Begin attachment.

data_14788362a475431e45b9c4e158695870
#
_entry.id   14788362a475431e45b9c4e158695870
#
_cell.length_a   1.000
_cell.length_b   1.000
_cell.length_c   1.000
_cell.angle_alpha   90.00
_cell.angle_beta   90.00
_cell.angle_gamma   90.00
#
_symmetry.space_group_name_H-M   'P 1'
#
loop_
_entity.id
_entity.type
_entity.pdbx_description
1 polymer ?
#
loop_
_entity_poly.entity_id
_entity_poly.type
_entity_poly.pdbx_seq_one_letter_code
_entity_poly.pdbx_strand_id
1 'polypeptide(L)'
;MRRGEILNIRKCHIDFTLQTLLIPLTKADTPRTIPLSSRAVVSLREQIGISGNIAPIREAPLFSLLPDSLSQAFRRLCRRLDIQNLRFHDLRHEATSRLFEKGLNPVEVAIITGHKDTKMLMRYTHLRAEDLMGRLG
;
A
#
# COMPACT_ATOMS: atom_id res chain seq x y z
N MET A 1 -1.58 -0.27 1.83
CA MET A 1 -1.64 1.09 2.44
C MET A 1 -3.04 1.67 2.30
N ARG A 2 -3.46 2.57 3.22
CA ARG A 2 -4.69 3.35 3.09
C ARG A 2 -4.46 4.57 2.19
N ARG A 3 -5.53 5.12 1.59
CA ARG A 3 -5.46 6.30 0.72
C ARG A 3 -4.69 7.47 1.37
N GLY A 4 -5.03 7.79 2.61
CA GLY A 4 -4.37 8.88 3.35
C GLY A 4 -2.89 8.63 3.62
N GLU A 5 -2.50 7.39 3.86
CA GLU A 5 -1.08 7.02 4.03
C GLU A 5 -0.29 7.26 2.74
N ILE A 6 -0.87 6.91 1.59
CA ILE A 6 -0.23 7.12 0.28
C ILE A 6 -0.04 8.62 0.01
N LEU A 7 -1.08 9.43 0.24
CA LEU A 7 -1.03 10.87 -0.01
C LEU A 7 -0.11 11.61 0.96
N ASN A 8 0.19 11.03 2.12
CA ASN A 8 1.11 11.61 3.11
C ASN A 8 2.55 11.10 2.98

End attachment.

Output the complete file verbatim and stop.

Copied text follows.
data_14788362a475431e45b9c4e158695870
#
_entry.id   14788362a475431e45b9c4e158695870
#
_cell.length_a   1.000
_cell.length_b   1.000
_cell.length_c   1.000
_cell.angle_alpha   90.00
_cell.angle_beta   90.00
_cell.angle_gamma   90.00
#
_symmetry.space_group_name_H-M   'P 1'
#
loop_
_entity.id
_entity.type
_entity.pdbx_description
1 polymer ?
#
loop_
_entity_poly.entity_id
_entity_poly.type
_entity_poly.pdbx_seq_one_letter_code
_entity_poly.pdbx_strand_id
1 'polypeptide(L)'
;MRRGEILNIRKCHIDFTLQTLLIPLTKADTPRTIPLSSRAVVSLREQIGISGNIAPIREAPLFSLLPDSLSQAFRRLCRRLDIQNLRFHDLRHEATSRLFEKGLNPVEVAIITGHKDTKMLMRYTHLRAEDLMGRLG
;
A
#
# COMPACT_ATOMS: atom_id res chain seq x y z
N MET A 1 -1.58 -0.27 1.83
CA MET A 1 -1.64 1.09 2.44
C MET A 1 -3.04 1.67 2.30
N ARG A 2 -3.46 2.57 3.22
CA ARG A 2 -4.69 3.35 3.09
C ARG A 2 -4.46 4.57 2.19
N ARG A 3 -5.53 5.12 1.59
CA ARG A 3 -5.46 6.30 0.72
C ARG A 3 -4.69 7.47 1.37
N GLY A 4 -5.03 7.79 2.61
CA GLY A 4 -4.37 8.88 3.35
C GLY A 4 -2.89 8.63 3.62
N GLU A 5 -2.50 7.39 3.86
CA GLU A 5 -1.08 7.02 4.03
C GLU A 5 -0.29 7.26 2.74
N ILE A 6 -0.87 6.91 1.59
CA ILE A 6 -0.23 7.12 0.28
C ILE A 6 -0.04 8.62 0.01
N LEU A 7 -1.08 9.43 0.24
CA LEU A 7 -1.03 10.87 -0.01
C LEU A 7 -0.11 11.61 0.96
N ASN A 8 0.19 11.03 2.12
CA ASN A 8 1.11 11.61 3.11
C ASN A 8 2.55 11.10 2.98